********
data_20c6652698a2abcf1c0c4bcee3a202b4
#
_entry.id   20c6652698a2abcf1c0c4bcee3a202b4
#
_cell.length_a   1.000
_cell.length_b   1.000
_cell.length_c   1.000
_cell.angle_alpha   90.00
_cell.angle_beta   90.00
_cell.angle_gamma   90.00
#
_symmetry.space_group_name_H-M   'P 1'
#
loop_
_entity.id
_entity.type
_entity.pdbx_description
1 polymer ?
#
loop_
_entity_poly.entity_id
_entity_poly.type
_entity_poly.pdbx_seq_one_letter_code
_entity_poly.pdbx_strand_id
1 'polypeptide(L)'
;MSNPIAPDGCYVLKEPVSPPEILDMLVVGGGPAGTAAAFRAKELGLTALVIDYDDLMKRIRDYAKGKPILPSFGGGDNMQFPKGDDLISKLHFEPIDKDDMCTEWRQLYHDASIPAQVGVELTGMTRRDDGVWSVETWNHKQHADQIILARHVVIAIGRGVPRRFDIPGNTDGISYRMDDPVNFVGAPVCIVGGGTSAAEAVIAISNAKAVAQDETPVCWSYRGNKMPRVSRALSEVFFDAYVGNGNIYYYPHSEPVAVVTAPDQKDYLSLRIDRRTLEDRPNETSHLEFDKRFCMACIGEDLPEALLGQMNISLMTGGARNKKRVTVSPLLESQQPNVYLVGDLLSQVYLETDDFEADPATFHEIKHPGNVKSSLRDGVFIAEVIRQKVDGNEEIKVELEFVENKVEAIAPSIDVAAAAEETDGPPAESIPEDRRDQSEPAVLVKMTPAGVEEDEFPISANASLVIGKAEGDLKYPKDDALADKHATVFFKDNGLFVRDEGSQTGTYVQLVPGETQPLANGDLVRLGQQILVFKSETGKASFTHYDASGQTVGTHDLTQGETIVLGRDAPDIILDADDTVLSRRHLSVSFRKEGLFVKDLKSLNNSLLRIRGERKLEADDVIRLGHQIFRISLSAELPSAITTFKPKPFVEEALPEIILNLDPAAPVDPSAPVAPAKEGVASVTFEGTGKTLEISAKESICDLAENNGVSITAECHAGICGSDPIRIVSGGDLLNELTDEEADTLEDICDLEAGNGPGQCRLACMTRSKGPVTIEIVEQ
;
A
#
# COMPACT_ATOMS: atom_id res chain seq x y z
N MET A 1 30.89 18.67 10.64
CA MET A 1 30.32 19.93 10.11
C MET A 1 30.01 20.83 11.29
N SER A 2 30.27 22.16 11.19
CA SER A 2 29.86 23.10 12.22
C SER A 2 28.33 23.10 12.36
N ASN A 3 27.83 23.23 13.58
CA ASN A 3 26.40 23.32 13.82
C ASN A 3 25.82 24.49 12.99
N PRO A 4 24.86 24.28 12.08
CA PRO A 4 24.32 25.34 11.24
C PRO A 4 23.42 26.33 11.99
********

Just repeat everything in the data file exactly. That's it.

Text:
data_20c6652698a2abcf1c0c4bcee3a202b4
#
_entry.id   20c6652698a2abcf1c0c4bcee3a202b4
#
_cell.length_a   1.000
_cell.length_b   1.000
_cell.length_c   1.000
_cell.angle_alpha   90.00
_cell.angle_beta   90.00
_cell.angle_gamma   90.00
#
_symmetry.space_group_name_H-M   'P 1'
#
loop_
_entity.id
_entity.type
_entity.pdbx_description
1 polymer ?
#
loop_
_entity_poly.entity_id
_entity_poly.type
_entity_poly.pdbx_seq_one_letter_code
_entity_poly.pdbx_strand_id
1 'polypeptide(L)'
;MSNPIAPDGCYVLKEPVSPPEILDMLVVGGGPAGTAAAFRAKELGLTALVIDYDDLMKRIRDYAKGKPILPSFGGGDNMQFPKGDDLISKLHFEPIDKDDMCTEWRQLYHDASIPAQVGVELTGMTRRDDGVWSVETWNHKQHADQIILARHVVIAIGRGVPRRFDIPGNTDGISYRMDDPVNFVGAPVCIVGGGTSAAEAVIAISNAKAVAQDETPVCWSYRGNKMPRVSRALSEVFFDAYVGNGNIYYYPHSEPVAVVTAPDQKDYLSLRIDRRTLEDRPNETSHLEFDKRFCMACIGEDLPEALLGQMNISLMTGGARNKKRVTVSPLLESQQPNVYLVGDLLSQVYLETDDFEADPATFHEIKHPGNVKSSLRDGVFIAEVIRQKVDGNEEIKVELEFVENKVEAIAPSIDVAAAAEETDGPPAESIPEDRRDQSEPAVLVKMTPAGVEEDEFPISANASLVIGKAEGDLKYPKDDALADKHATVFFKDNGLFVRDEGSQTGTYVQLVPGETQPLANGDLVRLGQQILVFKSETGKASFTHYDASGQTVGTHDLTQGETIVLGRDAPDIILDADDTVLSRRHLSVSFRKEGLFVKDLKSLNNSLLRIRGERKLEADDVIRLGHQIFRISLSAELPSAITTFKPKPFVEEALPEIILNLDPAAPVDPSAPVAPAKEGVASVTFEGTGKTLEISAKESICDLAENNGVSITAECHAGICGSDPIRIVSGGDLLNELTDEEADTLEDICDLEAGNGPGQCRLACMTRSKGPVTIEIVEQ
;
A
#
# COMPACT_ATOMS: atom_id res chain seq x y z
N MET A 1 30.89 18.67 10.64
CA MET A 1 30.32 19.93 10.11
C MET A 1 30.01 20.83 11.29
N SER A 2 30.27 22.16 11.19
CA SER A 2 29.86 23.10 12.22
C SER A 2 28.33 23.10 12.36
N ASN A 3 27.83 23.23 13.58
CA ASN A 3 26.40 23.32 13.82
C ASN A 3 25.82 24.49 12.99
N PRO A 4 24.86 24.28 12.08
CA PRO A 4 24.32 25.34 11.24
C PRO A 4 23.42 26.33 11.99